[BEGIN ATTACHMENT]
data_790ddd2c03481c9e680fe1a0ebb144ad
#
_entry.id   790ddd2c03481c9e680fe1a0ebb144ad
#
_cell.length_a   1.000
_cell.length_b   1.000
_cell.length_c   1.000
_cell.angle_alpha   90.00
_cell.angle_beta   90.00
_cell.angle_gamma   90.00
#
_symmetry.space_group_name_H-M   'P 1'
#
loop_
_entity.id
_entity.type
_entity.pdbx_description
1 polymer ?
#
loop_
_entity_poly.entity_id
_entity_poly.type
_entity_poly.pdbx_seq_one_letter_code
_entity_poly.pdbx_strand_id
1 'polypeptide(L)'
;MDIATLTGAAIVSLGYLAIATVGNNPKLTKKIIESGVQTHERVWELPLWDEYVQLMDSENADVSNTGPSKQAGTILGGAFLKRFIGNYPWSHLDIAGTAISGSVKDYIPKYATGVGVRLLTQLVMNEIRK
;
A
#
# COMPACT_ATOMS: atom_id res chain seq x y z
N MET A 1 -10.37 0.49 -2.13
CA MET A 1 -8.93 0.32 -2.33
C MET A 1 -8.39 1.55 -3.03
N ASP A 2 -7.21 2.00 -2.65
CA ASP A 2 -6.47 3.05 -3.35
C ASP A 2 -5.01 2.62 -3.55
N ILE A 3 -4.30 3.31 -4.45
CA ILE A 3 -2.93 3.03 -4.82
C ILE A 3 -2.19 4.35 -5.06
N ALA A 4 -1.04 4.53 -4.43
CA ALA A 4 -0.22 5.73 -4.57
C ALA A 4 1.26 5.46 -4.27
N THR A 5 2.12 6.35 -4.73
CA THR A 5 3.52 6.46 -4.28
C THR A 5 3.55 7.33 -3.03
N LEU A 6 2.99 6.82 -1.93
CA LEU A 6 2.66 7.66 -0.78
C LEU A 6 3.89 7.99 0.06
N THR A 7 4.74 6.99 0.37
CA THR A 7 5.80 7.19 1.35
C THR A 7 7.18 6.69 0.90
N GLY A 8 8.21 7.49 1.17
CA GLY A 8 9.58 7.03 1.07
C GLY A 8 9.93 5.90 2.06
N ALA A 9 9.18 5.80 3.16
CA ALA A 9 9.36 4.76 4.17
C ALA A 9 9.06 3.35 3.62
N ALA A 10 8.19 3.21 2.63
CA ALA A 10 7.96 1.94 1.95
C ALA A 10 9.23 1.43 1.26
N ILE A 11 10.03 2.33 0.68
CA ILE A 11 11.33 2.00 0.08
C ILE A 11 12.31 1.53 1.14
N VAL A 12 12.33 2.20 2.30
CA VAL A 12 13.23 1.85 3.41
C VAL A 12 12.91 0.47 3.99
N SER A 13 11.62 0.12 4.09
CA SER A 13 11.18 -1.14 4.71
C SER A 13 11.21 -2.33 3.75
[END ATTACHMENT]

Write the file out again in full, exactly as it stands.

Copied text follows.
data_790ddd2c03481c9e680fe1a0ebb144ad
#
_entry.id   790ddd2c03481c9e680fe1a0ebb144ad
#
_cell.length_a   1.000
_cell.length_b   1.000
_cell.length_c   1.000
_cell.angle_alpha   90.00
_cell.angle_beta   90.00
_cell.angle_gamma   90.00
#
_symmetry.space_group_name_H-M   'P 1'
#
loop_
_entity.id
_entity.type
_entity.pdbx_description
1 polymer ?
#
loop_
_entity_poly.entity_id
_entity_poly.type
_entity_poly.pdbx_seq_one_letter_code
_entity_poly.pdbx_strand_id
1 'polypeptide(L)'
;MDIATLTGAAIVSLGYLAIATVGNNPKLTKKIIESGVQTHERVWELPLWDEYVQLMDSENADVSNTGPSKQAGTILGGAFLKRFIGNYPWSHLDIAGTAISGSVKDYIPKYATGVGVRLLTQLVMNEIRK
;
A
#
# COMPACT_ATOMS: atom_id res chain seq x y z
N MET A 1 -10.37 0.49 -2.13
CA MET A 1 -8.93 0.32 -2.33
C MET A 1 -8.39 1.55 -3.03
N ASP A 2 -7.21 2.00 -2.65
CA ASP A 2 -6.47 3.05 -3.35
C ASP A 2 -5.01 2.62 -3.55
N ILE A 3 -4.30 3.31 -4.45
CA ILE A 3 -2.93 3.03 -4.82
C ILE A 3 -2.19 4.35 -5.06
N ALA A 4 -1.04 4.53 -4.43
CA ALA A 4 -0.22 5.73 -4.57
C ALA A 4 1.26 5.46 -4.27
N THR A 5 2.12 6.35 -4.73
CA THR A 5 3.52 6.46 -4.28
C THR A 5 3.55 7.33 -3.03
N LEU A 6 2.99 6.82 -1.93
CA LEU A 6 2.66 7.66 -0.78
C LEU A 6 3.89 7.99 0.06
N THR A 7 4.74 6.99 0.37
CA THR A 7 5.80 7.19 1.35
C THR A 7 7.18 6.69 0.90
N GLY A 8 8.21 7.49 1.17
CA GLY A 8 9.58 7.03 1.07
C GLY A 8 9.93 5.90 2.06
N ALA A 9 9.18 5.80 3.16
CA ALA A 9 9.36 4.76 4.17
C ALA A 9 9.06 3.35 3.62
N ALA A 10 8.19 3.21 2.63
CA ALA A 10 7.96 1.94 1.95
C ALA A 10 9.23 1.43 1.26
N ILE A 11 10.03 2.33 0.68
CA ILE A 11 11.33 2.00 0.08
C ILE A 11 12.31 1.53 1.14
N VAL A 12 12.33 2.20 2.30
CA VAL A 12 13.23 1.85 3.41
C VAL A 12 12.91 0.47 3.99
N SER A 13 11.62 0.12 4.09
CA SER A 13 11.18 -1.14 4.71
C SER A 13 11.21 -2.33 3.75